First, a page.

“When we combine Munktell’s strong position in the European advanced filtration market with our solid presence in North America, we will gain access to new markets geographically. Driven by global changes in demographics, life science and laboratory filtration are lucrative growth areas for us,” says Tommi Björnman, former executive vice president, filtration.
 
Munktell is based in Falun, Sweden and it has production sites in Germany and Sweden, a joint venture in France, as well as a sales office in the U.S. The company’s reported sales are €15 million with an operating profit margin of roughly 15% in 2011.
 
Also in advanced filtration, Ahlstrom is collaborating with Dow Chemical Company to use its Disruptor technology in drinking water applications. Disruptor is Ahlstrom’s nanoalumina technology designed for a wide range of water filtration applications.
 
“One of the key goals in our product development is to create products that purify air and liquids in a sustainable way. We are excited about the opportunity to work with Dow since we see a wealth of opportunities for providing pure water solutions through combining our expertise with Dow’s industry-leading product offering,” says Fulvio Capussotti, executive vice president, advanced filtration.
 
Amidst these efforts, Ahlstrom continues to see capital investment as a growth strategy. While the once steady stream of investments has slowed more recently, Ahlstrom has continued to add capacity within its filtration business. The most recent effort is the addition of capacity in Turin, Italy, which is scheduled to be operational by the third quarter of 2013 and will consist of an upgrade to a paper machine producing filter media for transportation and gas turbine applications.
 
“This investment is another important step in our growth roadmap, where we are strengthening our platform in Europe. By expanding our filtration operations, we are reinforcing our position as a global supplier in the filtration market with a full offering of filter media,” Björnman says.
 
Other recent capacity expansions include a new line in Binzhou, China to serve the Chinese market as well as an upgrade to its Louveira, Brazil site.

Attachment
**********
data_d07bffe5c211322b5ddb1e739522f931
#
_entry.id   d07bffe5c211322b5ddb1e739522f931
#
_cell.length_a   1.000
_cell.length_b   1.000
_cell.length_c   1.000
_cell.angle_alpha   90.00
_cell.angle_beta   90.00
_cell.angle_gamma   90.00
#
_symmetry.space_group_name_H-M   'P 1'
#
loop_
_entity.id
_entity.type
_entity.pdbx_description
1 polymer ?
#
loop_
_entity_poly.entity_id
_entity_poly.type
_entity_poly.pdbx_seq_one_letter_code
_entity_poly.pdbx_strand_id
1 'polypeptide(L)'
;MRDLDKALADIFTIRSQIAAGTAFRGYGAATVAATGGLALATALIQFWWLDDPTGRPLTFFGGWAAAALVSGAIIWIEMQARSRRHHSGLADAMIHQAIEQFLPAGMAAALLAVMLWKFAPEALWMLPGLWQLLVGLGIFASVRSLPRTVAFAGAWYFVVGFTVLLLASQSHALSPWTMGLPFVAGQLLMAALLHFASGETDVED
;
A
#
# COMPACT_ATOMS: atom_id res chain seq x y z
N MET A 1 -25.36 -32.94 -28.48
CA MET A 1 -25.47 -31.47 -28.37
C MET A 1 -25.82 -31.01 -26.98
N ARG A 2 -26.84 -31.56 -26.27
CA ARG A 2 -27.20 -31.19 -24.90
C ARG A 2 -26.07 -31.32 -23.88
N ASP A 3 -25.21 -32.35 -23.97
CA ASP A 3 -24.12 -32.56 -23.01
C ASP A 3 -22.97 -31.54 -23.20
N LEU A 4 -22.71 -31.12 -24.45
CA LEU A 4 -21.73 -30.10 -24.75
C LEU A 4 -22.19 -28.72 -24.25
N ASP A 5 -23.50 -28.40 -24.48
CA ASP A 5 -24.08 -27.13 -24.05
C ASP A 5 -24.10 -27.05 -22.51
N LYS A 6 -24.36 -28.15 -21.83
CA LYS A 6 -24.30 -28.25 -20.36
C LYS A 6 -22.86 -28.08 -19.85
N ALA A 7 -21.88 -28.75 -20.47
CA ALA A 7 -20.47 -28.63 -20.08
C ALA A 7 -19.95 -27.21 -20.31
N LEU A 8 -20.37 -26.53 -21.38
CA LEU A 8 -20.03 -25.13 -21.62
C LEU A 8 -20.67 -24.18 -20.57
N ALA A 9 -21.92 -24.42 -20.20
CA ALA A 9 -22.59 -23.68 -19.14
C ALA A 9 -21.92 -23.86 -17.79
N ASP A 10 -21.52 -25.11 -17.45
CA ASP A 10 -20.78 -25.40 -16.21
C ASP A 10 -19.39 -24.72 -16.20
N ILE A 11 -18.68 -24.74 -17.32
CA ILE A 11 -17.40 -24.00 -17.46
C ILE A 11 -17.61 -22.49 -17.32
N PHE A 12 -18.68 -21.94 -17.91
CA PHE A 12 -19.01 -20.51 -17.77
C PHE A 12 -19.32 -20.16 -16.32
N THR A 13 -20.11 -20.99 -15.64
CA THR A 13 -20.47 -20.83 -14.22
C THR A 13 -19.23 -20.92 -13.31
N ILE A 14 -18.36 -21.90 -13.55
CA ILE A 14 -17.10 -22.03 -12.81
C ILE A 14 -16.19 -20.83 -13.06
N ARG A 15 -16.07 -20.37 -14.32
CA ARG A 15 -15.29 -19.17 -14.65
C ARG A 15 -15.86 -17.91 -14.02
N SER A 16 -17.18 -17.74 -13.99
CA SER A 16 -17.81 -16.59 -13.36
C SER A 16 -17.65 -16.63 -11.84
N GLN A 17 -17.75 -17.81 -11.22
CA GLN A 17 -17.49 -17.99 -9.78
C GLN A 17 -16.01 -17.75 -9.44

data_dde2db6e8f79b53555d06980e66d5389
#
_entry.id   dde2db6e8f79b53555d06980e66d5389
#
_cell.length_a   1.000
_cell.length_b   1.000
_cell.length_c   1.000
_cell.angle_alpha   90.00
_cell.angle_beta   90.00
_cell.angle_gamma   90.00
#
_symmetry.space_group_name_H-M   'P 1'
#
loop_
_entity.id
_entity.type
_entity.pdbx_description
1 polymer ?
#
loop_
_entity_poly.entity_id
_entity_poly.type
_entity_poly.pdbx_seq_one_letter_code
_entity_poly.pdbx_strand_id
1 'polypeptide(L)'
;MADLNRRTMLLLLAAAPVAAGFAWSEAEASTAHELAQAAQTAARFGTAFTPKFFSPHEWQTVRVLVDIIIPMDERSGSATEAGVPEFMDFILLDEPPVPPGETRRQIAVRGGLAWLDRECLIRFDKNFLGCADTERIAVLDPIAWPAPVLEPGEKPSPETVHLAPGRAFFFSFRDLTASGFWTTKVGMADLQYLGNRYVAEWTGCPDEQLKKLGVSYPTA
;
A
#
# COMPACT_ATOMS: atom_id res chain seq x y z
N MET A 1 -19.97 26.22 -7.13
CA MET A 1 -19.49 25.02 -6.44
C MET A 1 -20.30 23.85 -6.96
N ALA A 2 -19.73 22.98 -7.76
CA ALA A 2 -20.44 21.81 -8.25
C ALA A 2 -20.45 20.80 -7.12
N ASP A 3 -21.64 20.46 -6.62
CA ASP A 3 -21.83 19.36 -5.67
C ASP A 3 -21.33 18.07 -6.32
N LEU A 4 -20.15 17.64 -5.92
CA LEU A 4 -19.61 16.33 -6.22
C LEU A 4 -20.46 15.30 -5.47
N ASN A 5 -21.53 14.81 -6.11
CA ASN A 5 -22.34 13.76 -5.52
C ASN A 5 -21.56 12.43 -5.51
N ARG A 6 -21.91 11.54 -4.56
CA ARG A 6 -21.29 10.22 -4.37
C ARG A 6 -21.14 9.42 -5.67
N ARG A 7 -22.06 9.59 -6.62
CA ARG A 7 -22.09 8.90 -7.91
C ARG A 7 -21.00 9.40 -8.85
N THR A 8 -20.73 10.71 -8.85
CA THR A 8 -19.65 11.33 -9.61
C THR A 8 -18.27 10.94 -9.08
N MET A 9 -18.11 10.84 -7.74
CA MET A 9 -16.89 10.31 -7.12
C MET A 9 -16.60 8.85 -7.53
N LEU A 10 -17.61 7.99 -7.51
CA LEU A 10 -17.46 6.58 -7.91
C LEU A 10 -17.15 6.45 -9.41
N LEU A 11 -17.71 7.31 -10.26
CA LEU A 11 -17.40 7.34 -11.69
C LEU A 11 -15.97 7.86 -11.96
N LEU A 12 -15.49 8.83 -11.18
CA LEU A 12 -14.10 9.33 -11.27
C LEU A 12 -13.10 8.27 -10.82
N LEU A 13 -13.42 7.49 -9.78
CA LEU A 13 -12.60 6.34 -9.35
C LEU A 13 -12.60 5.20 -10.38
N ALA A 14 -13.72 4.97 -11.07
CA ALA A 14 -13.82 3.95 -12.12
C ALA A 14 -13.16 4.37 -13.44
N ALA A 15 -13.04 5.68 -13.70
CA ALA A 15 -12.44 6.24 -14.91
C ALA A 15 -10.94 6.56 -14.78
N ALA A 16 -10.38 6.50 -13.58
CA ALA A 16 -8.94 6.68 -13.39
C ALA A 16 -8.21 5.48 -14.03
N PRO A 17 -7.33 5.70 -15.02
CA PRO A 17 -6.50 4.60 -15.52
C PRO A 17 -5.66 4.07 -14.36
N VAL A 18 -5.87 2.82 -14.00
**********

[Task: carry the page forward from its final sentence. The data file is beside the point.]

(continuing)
Ahlstrom’s building and energy business, including products for construction, energy storage and even wall coverings continued to thrive in 2012 while representing 26% of sales.
 
One market that has consistently been strong within this segment is the global wall covering market, which Schivley says has remained stable mainly due to the global financial situation, political confidence and reduced consumer spending in Europe. In line with this stability, Ahlstrom has made some considerable investment to this segment in recent years including upgrades in Malmedy, Belgium to make the site capable of producing embossed substrates for digital print applications and a new production line in Binzhou, China where the market is expected to reach 300 million rolls by 2015.
 
“The Chinese wall covering market is changing from one of import to one of domestic production,” Schivley says.
 
Another increasingly important business area in this segment is battery separators, a market Ahlstrom entered last year through the purchase of a stake in Porous Power Technologies, a Colorado-based company developing technology for lithiumion battery separators. Together with Porous Power, Ahlstrom is offering a new generation of separator solutions for safer batteries and capacitors in electric-drive vehicles, e-bikes, portable electronics and utility-grade storage products.
 
Ahlstrom’s food and medical business area is benefitting from the addition of a new plant in Longkou, China, dedicated to the manufacture of crepe paper used for masking tape and sterilization pouches for the medical market. Marking Ahlstrom’s third such plant—the other two are in Pont Audemer, France and Kauttua, Finland—the investment proves how important Asia is for all of Ahlstrom, especially the food and medical division.
 
In April, medical introduced Ahlstrom Reliance Tandem to the market. Ahlstrom Reliance Tandem is an expansion of Ahlstrom’s interleaved SBS portfolio with the introduction of SMS. Adding SMS to offerings that formerly comprised just crepe and wetlaid is allowing the company to offer an optimal combination of sterile barrier system sheets for sequential wrapping.
 
Ahlstrom’s food packaging and beverages categories are also seen as a high growth area for food and medical. These are areas where consumers want both products and packaging to be more environmentally sensitive but without the expectation of changing how they shop, prepare and cook.
 
In beverage applications, Ahlstrom is developing products made from PLA (polylactic-acid), an advanced renewable and biodegradable polymer. PLA is already used in Ahlstrom BioWeb teabags and is currently being expanded into coffee capsules for espresso machines.
 
In food packaging, Ahlstrom has created the sustainable Genuine Vegetable Parchment baking paper, which can be converted into molds replacing molds made of plastic or aluminum. Molds are produced from 100% sustainable and renewable resources and are biodegradable, helping to meet customers’ sustainability requirements.